Tier 43 to 9 occupiable lots (and not a services only owners corporation)
Tier 5

2 lot subdivision or a services only owners corporation

What are the implications of the five tier system?

Larger owners corporations will be subject to a greater number of requirements and smaller owners corporations subject to less regulation about the following:

  • committees
  • financial statements
  • audits of financial statements
  • maintenance plans and funds.

For example, the OC Amendment Act makes it compulsory for tier 1 and 2 owners corporations to prepare and approve a maintenance plan. Transitional provisions state that a tier 1 owners corporation has 12 months after the commencement of the changes to prepare and approve the maintenance plan. A tier 2 owners corporation has 24 months to do so. Tier 3, 4 and 5 owners corporations may prepare maintenance plans, but it is not compulsory.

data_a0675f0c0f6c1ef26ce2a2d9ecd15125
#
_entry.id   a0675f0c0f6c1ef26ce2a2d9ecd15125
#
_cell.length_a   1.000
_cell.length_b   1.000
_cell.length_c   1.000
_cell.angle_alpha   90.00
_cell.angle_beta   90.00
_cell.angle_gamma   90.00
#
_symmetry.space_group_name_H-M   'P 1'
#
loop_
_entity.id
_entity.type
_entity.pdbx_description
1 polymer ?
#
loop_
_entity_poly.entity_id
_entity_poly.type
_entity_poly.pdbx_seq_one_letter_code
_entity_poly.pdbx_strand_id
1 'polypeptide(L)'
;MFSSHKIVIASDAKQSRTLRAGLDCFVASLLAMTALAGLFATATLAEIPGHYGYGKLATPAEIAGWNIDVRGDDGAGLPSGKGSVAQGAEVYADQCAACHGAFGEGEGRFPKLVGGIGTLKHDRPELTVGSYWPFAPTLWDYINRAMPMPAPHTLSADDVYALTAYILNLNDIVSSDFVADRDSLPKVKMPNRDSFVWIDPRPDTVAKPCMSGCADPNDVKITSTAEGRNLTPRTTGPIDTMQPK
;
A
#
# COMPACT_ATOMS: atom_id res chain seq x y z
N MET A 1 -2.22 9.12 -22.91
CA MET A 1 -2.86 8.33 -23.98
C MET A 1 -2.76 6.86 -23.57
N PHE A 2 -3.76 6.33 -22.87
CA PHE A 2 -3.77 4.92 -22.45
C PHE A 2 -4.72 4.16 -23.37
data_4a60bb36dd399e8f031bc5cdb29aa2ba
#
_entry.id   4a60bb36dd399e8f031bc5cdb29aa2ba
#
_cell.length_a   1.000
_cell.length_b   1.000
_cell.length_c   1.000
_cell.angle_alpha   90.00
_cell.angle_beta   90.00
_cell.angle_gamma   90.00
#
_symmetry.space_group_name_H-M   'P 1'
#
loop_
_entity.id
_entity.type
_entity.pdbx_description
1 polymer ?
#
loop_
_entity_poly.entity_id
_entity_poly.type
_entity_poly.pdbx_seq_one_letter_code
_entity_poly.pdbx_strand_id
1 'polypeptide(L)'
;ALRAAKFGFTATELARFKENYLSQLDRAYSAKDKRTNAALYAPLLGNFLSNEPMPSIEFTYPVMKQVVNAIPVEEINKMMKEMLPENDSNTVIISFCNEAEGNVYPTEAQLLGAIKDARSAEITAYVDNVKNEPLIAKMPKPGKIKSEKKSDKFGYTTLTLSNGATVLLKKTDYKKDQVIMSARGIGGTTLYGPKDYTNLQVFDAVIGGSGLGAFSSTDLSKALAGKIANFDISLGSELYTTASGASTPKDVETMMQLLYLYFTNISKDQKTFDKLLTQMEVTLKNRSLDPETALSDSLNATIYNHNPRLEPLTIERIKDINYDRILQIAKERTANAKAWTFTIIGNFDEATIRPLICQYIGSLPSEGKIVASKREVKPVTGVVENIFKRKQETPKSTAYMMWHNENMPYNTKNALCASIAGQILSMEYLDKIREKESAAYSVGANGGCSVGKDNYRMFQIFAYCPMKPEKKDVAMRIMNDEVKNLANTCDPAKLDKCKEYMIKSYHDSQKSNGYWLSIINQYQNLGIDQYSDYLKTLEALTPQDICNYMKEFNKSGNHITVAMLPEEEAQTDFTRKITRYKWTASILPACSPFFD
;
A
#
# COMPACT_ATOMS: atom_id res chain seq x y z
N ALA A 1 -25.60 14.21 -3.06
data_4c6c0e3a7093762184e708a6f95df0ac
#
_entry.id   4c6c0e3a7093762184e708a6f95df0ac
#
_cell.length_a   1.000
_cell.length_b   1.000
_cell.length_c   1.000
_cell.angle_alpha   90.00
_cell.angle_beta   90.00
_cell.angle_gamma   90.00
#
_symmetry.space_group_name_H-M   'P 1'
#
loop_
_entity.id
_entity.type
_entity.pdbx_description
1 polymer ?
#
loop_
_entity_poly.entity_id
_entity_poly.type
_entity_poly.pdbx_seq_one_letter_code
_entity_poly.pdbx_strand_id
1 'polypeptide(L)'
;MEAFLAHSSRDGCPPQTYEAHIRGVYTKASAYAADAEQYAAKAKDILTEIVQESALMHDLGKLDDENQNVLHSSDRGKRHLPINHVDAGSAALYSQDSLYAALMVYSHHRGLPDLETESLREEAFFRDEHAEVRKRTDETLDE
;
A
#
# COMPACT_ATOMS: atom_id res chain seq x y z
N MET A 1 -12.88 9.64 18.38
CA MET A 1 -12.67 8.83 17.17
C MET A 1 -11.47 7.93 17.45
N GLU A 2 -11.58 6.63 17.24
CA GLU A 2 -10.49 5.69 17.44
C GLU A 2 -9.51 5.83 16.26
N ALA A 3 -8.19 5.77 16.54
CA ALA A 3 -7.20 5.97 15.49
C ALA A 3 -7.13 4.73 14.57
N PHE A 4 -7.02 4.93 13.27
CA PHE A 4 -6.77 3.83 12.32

Consider owners corporation structuring early

As many developers are aware, setting up the most appropriate owners corporation structure is not an exercise to be left to the last minute.

Conceptualising the most appropriate structure, and considering disclosure obligations to prospective purchasers, at the outset of a project is critical to allow the vision for the development to be realised. Equally important is how that structure is then documented and put in place when the plan registers and the owners corporation is created.

The OC Amendment Act adds further layers of complexity to navigate.

Our team can help you steer through the legal risks and requirements.

Need help understanding your obligations under the new Act?

Contact our Development team

By Nick SparksAthina McGregor